Roundtable attendees representing key players in the Hungarian market (Szabolcs Pintér, SAP Hungary Kft; Zsolt Rakoncza, Dell Magyarország; Viktor Szekeres, Gloster Infokommunikációs Nyrt; Dr. Balázs Vinnai, W.UP) agreed that the last two months have shown that alongside Education and Healthcare sector, the Financial industry could also master the challenges and develop IT solutions to adapt to the changes. As time was little and speed was of the essence, these solutions are not always perfect, but are definitely pointing into the right direction of digitalization with all its benefits. The Genie of Digitalisation is out of the bottle, broke the walls and many trust issues.

As a priority, banks and financial institutions needed to ensure business continuity, seamless internal collaboration and of course attract new customers / maintain the relations with existing customers via digital channels. Péter Fekete from 4iG expects IT projects outside these areas to slowdown, but it does not mean that they won’t happen – investments are foreseen in making the current processes frictionless and more convenient.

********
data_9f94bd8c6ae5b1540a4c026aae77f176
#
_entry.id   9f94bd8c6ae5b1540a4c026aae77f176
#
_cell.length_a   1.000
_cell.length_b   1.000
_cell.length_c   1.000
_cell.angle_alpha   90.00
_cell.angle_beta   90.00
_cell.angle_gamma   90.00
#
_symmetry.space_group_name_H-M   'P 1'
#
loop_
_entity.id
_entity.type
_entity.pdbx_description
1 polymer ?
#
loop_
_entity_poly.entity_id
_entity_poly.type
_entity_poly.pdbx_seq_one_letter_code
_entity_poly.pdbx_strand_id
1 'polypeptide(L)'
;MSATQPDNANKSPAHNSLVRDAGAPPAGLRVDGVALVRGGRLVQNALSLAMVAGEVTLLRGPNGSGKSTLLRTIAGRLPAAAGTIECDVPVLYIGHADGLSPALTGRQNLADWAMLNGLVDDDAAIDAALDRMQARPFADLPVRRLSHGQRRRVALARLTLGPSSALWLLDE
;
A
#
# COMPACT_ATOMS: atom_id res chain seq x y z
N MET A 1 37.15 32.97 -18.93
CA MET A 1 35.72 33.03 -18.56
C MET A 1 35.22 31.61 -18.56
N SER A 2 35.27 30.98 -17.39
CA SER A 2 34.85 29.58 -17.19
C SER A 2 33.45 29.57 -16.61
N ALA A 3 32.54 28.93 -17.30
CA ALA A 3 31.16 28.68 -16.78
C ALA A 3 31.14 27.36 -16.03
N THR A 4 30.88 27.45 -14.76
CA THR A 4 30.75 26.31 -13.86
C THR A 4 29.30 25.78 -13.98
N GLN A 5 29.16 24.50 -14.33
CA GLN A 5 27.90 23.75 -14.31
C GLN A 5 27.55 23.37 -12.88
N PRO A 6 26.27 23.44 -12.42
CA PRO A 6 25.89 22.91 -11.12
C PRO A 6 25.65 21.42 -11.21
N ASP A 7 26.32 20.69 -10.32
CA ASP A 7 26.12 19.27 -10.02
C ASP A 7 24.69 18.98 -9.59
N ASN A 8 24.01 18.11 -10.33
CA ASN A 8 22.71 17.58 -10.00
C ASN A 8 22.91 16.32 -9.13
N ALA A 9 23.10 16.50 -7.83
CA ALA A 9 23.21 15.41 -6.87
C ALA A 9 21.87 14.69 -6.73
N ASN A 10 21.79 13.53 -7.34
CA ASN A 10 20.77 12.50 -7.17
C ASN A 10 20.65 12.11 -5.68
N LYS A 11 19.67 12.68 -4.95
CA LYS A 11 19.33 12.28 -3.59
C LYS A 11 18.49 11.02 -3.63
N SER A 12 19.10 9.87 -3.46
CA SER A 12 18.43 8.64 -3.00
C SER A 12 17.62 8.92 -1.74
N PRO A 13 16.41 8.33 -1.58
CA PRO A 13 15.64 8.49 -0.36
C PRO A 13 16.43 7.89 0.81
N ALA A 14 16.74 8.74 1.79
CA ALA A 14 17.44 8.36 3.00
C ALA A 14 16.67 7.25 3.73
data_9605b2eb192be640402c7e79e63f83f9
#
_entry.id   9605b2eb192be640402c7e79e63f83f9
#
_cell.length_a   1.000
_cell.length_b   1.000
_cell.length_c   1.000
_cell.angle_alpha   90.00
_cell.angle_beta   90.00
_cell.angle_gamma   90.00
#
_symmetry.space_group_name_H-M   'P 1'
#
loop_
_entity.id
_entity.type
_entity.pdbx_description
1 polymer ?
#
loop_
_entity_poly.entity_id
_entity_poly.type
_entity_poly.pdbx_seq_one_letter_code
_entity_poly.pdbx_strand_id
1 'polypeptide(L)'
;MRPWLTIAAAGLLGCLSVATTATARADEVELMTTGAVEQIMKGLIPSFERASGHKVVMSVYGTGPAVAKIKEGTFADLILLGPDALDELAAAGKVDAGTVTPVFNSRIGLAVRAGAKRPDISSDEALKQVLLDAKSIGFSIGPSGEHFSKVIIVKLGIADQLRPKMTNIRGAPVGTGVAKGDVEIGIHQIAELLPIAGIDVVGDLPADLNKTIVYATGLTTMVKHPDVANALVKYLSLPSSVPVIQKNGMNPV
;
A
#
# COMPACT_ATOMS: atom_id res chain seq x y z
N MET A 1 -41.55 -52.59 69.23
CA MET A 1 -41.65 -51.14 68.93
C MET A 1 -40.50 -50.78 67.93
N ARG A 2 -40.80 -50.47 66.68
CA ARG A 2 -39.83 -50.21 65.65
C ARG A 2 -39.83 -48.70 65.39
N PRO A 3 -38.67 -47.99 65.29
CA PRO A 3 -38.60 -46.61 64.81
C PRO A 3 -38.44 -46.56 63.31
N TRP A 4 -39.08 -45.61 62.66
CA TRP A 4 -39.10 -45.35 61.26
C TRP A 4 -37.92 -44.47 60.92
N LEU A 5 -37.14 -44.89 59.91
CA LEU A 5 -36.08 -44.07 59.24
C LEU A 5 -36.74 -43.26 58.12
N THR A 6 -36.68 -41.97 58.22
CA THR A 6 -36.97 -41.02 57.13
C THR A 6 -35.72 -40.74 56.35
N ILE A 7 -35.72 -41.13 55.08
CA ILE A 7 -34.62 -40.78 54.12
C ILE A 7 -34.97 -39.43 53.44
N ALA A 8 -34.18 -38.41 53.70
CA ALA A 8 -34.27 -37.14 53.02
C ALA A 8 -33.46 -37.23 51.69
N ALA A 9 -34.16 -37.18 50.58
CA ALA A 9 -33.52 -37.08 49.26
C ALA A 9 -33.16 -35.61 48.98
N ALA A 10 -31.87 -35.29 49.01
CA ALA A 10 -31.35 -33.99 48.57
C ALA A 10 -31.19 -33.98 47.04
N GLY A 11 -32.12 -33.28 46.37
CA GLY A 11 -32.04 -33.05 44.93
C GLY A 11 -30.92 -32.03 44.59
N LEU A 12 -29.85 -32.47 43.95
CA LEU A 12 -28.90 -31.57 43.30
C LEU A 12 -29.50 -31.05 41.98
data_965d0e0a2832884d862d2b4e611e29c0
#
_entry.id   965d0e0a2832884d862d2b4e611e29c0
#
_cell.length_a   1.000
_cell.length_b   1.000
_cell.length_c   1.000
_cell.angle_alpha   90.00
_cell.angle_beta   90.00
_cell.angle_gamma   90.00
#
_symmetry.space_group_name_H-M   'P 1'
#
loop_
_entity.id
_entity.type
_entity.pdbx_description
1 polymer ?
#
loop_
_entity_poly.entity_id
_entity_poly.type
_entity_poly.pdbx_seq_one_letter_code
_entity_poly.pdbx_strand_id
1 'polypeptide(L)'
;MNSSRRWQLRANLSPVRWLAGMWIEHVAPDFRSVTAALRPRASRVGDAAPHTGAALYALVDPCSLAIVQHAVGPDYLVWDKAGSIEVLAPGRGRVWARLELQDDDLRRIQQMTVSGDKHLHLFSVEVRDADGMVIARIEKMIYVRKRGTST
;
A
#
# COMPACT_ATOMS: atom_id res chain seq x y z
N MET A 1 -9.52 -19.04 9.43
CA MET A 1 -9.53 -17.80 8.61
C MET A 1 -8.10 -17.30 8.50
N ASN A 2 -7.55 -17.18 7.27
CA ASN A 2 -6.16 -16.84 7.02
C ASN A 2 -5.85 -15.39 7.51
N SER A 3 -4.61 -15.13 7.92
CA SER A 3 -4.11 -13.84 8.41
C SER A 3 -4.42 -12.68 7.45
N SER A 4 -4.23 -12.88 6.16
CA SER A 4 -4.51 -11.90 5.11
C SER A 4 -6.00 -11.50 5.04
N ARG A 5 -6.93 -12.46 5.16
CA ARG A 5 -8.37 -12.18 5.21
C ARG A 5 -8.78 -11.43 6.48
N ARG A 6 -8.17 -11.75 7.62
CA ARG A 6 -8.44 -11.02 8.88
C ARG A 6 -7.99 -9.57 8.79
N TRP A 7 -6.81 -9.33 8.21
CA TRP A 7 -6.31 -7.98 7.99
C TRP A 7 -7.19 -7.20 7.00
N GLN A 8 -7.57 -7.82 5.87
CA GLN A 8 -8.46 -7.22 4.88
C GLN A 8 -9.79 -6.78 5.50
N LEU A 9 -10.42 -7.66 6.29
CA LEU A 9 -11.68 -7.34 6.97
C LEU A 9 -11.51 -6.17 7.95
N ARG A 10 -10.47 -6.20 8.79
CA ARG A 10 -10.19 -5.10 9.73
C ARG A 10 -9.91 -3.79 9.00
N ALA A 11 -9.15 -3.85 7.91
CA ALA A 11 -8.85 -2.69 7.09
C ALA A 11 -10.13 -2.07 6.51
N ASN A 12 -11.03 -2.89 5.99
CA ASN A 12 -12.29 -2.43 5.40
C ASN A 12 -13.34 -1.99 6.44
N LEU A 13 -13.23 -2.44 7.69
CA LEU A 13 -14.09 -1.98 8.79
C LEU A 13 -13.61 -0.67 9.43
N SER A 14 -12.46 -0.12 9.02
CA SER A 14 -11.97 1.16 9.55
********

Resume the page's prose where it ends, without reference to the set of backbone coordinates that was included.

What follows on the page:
ApPello strongly agrees with presenters’ views as we have experienced that banks and financial institutes could handle the challenges of the first 2-3 month of the pandemic situation, both as business partners and employers. We are currently working on projects in various countries without any collaboration issuses as the capabilities of ApPello’s Digital Platform allows rapid and agile delivery.  This makes us optimistic for the future and we are ready to seize the business opportunities arising from further digitalisation of the financial and corporate sectors.

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We are happy to present you our new 2020 video that shows our solution for Digital Lending.

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We are happy to announce that ApPello presents at Finovate Europe 2020 Stay tuned!